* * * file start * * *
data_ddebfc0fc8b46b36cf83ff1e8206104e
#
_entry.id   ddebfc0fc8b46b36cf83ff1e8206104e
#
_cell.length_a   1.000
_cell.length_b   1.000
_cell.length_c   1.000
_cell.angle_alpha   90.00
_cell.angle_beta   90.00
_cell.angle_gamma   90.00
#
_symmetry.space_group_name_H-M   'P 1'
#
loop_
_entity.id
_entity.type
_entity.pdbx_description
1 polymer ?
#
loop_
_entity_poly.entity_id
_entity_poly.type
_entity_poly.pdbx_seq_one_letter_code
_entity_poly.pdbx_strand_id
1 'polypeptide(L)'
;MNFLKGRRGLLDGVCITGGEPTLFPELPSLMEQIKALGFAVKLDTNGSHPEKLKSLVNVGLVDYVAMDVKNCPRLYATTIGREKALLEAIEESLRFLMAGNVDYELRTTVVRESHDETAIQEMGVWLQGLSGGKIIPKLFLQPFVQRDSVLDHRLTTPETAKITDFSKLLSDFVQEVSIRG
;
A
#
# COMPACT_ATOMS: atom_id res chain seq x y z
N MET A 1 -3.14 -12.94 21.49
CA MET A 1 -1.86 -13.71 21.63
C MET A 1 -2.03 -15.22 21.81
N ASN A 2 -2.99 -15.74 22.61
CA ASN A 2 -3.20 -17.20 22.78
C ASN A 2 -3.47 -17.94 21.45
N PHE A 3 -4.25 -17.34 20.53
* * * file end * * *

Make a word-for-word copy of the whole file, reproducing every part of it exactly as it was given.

data_ddebfc0fc8b46b36cf83ff1e8206104e
#
_entry.id   ddebfc0fc8b46b36cf83ff1e8206104e
#
_cell.length_a   1.000
_cell.length_b   1.000
_cell.length_c   1.000
_cell.angle_alpha   90.00
_cell.angle_beta   90.00
_cell.angle_gamma   90.00
#
_symmetry.space_group_name_H-M   'P 1'
#
loop_
_entity.id
_entity.type
_entity.pdbx_description
1 polymer ?
#
loop_
_entity_poly.entity_id
_entity_poly.type
_entity_poly.pdbx_seq_one_letter_code
_entity_poly.pdbx_strand_id
1 'polypeptide(L)'
;MNFLKGRRGLLDGVCITGGEPTLFPELPSLMEQIKALGFAVKLDTNGSHPEKLKSLVNVGLVDYVAMDVKNCPRLYATTIGREKALLEAIEESLRFLMAGNVDYELRTTVVRESHDETAIQEMGVWLQGLSGGKIIPKLFLQPFVQRDSVLDHRLTTPETAKITDFSKLLSDFVQEVSIRG
;
A
#
# COMPACT_ATOMS: atom_id res chain seq x y z
N MET A 1 -3.14 -12.94 21.49
CA MET A 1 -1.86 -13.71 21.63
C MET A 1 -2.03 -15.22 21.81
N ASN A 2 -2.99 -15.74 22.61
CA ASN A 2 -3.20 -17.20 22.78
C ASN A 2 -3.47 -17.94 21.45
N PHE A 3 -4.25 -17.34 20.53